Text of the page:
Biblical Feminism recognizes that life is a choice.
Life comes from God. Unlike pagan cultures, we do not believe that the sole purpose of a woman is to give birth in the service of mystical or political ritual. Rather, life is a gift that results from a three-fold cord union between spouses and God. Human beings can create physical bodies; God is the giver of the soul. The question of who has the power to terminate life, that is, who has the ability to choose whether another living being may live or die, is the crux of the abortion argument.
Today’s feminism teaches that women are in sole control of their bodies and therefore have the choice to end that life at their own discretion. The argument is wholly based on the idea that men don’t have the burden of carrying a baby and can walk away from sex without any consequences, so why shouldn’t women? The entire feminist’s viewpoint lusts after a man’s perspective, once again illustrating that contemporary feminism has more to do with wanting to be a man than celebrating being a woman. Moreover, the idea that men can walk away from sex consequence-free implies they are both physically and emotionally superhuman. Not only must they be immune to one of the many sexually transmitted diseases that could plague them for a lifetime or even kill them, they’re also stone-cold morons with no feeling. Only contemporary feminism could harbor a mindset that worships men as gods while slapping them in the face at the same time.
The man-worship feeding contemporary feminism stretches even further into the modern female psyche, implying that her sole concern in life should be the ability to terminate her child’s life at whim, from the moment they are conceived until he or she is bursting forth from the womb. For “a woman’s right to choose” advocates abortion is the only issue bringing women to the polls. (Outside, of course, of unacted upon platitudes about equal pay.) In fact, liberal male politicians garner a huge fan base for their pro-choice stance (so much for that “consequence free male” theory) while anti-abortion politicians are “waging a War on Women.” In either case, reproduction transforms from a natural part of human life into a political threat, furthering the notion that it is as easy to stamp out a life as it is to cast a ballot.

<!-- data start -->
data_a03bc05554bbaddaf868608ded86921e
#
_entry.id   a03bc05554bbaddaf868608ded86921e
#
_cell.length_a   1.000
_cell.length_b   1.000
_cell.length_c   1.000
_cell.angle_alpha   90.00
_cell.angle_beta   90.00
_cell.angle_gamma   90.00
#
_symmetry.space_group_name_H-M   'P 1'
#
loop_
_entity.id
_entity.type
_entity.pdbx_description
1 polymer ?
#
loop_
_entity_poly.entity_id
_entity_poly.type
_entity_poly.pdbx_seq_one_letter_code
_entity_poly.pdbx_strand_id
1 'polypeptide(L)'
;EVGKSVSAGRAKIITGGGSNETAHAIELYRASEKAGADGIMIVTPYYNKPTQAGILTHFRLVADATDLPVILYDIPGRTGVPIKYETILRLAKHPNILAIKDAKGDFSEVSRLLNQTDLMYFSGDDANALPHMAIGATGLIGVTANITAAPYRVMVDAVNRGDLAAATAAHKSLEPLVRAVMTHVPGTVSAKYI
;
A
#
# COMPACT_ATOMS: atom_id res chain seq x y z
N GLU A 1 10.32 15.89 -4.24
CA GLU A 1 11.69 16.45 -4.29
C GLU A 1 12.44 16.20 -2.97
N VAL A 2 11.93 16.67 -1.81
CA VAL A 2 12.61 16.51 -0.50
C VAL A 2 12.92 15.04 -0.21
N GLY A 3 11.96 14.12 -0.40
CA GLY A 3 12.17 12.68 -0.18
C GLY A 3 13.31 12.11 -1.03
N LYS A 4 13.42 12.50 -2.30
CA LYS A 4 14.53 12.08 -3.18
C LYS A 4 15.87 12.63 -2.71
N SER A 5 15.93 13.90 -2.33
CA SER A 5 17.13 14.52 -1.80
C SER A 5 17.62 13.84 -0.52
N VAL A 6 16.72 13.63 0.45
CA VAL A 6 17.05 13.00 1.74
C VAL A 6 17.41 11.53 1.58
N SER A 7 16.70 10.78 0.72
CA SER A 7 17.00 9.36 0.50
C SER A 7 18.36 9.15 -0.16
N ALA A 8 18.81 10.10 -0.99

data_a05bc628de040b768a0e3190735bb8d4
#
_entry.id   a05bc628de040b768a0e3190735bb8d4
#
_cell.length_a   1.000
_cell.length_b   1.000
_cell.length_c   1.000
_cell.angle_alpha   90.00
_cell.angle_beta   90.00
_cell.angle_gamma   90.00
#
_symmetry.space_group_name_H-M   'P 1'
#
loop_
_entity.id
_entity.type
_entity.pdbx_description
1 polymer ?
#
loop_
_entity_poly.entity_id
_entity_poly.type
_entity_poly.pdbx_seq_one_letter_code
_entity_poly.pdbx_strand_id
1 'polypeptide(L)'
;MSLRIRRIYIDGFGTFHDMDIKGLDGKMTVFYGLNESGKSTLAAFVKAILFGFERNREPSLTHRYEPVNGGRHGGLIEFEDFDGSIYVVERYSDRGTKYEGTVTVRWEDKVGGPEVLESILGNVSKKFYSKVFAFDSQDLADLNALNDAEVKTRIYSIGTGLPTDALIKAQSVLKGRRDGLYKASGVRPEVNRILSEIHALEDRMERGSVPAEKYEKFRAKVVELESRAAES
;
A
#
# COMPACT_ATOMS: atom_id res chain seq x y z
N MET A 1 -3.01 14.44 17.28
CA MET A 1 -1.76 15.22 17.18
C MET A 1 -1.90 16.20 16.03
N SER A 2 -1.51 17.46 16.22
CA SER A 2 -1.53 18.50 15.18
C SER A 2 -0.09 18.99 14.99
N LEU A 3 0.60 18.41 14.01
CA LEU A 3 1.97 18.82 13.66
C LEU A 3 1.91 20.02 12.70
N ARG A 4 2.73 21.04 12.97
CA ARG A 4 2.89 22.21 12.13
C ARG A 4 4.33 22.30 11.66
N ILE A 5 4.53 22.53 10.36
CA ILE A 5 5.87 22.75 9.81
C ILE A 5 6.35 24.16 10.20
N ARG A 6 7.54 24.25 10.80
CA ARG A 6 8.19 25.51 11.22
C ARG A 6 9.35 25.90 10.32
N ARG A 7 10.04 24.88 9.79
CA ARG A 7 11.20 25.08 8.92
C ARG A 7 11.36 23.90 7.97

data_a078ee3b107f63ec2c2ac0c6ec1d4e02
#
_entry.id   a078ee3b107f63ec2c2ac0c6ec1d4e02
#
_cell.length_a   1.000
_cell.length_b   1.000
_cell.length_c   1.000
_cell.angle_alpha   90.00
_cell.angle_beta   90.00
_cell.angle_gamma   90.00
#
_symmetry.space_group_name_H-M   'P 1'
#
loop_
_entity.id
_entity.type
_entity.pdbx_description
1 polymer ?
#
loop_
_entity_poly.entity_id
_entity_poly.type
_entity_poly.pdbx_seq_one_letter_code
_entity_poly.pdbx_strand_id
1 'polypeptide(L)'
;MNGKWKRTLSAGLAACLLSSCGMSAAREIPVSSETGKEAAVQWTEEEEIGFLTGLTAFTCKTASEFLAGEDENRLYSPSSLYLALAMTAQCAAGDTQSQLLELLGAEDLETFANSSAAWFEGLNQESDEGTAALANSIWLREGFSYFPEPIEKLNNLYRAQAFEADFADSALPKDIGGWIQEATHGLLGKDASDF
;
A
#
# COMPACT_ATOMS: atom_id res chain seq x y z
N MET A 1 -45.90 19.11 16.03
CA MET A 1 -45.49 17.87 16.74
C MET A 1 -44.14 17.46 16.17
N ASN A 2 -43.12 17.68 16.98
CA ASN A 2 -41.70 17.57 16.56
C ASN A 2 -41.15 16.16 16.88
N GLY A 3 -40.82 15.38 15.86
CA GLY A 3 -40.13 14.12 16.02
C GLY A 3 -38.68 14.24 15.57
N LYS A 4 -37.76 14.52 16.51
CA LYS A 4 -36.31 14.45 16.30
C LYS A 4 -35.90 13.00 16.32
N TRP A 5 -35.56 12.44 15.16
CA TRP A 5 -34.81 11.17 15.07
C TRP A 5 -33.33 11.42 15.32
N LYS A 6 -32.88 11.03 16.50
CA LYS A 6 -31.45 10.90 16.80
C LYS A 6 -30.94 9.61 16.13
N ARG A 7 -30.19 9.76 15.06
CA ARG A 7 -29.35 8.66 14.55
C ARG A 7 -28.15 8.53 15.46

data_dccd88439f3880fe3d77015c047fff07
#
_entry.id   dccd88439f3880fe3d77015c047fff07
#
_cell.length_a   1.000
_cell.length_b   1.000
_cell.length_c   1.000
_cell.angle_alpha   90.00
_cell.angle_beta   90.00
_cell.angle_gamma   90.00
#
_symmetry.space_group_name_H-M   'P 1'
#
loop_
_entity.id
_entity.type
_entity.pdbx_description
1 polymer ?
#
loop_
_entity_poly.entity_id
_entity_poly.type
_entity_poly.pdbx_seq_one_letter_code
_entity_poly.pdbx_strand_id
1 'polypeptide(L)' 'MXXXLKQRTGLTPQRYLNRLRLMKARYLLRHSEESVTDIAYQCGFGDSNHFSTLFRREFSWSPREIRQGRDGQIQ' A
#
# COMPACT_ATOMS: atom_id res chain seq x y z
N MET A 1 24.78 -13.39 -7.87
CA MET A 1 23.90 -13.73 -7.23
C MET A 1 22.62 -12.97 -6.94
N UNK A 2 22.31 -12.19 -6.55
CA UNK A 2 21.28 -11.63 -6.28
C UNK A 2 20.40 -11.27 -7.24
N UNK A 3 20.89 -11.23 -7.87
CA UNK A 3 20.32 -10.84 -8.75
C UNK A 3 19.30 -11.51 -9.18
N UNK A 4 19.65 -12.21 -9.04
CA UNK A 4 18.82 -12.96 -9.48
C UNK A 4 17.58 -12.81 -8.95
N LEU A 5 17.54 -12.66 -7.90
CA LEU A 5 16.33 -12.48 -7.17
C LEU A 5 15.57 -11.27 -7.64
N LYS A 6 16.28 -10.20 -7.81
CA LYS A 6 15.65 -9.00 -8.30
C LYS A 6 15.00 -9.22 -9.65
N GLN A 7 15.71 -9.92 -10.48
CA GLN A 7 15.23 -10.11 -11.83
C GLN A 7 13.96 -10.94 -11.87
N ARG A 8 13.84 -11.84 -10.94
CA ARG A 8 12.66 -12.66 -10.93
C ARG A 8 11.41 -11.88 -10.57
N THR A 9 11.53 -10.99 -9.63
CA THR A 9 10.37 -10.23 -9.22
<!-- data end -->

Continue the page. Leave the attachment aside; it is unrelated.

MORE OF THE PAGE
Control over human life is as hot a topic in religious circles as secular ones. Recently, an ultra-Orthodox push resulted in Israel’s Education Ministry removing chapters on “human reproduction, pregnancy prevention and sexually transmitted diseases from science textbooks used in state religious junior high schools as well as from their teacher manuals.” The ultra-Orthodox are known for their increasingly strict modesty rules regarding female attire. However, as the Forward‘s Elissa Strauss commented, “apparently they just couldn’t stop with the outside of women’s bodies, and now the inside of our bodies have got to go too. …Here is one section they removed: ‘Every month (during the woman’s period of fertility) one of her ova (the egg cells) ripens and is released from the ovary where it was created. This stage is called ovulation … Only if a sperm cell reaches the fallopian tube during those days will fertilization occur.’ I know, hot stuff, right?”
Ignorance is also a choice. Choosing to proliferate ignorance by censoring educational materials that teach biological facts because they offend your religious point of view is an abuse of power over the human mind. In censoring these textbooks the Israeli government is allowing the ultra-Orthodox community to foster a national division based on the idea that, like American women, Israeli Orthodox youth harbor a single issue mindset when it comes to reproduction. Considering that a woman’s menstrual cycle and fetal development mirror the yearly cycle of Biblical holidays given to Israel in Leviticus 23, shouldn’t the religious community be the first to champion the study of God’s physical creation since they so clearly demonstrate His spiritual truths?
But that would mean choosing to relinquish authority over life and death to a Higher Power, to acknowledge that you are not perfect in the choices that you make and that, very often, your choices have imperfect consequences. Ironically, according to Torah, choosing to respect the authority of God is the equivalent of choosing life itself. Yet, it would appear that whether you fall to the left or the right of the political spectrum that is not a choice you are willing to make.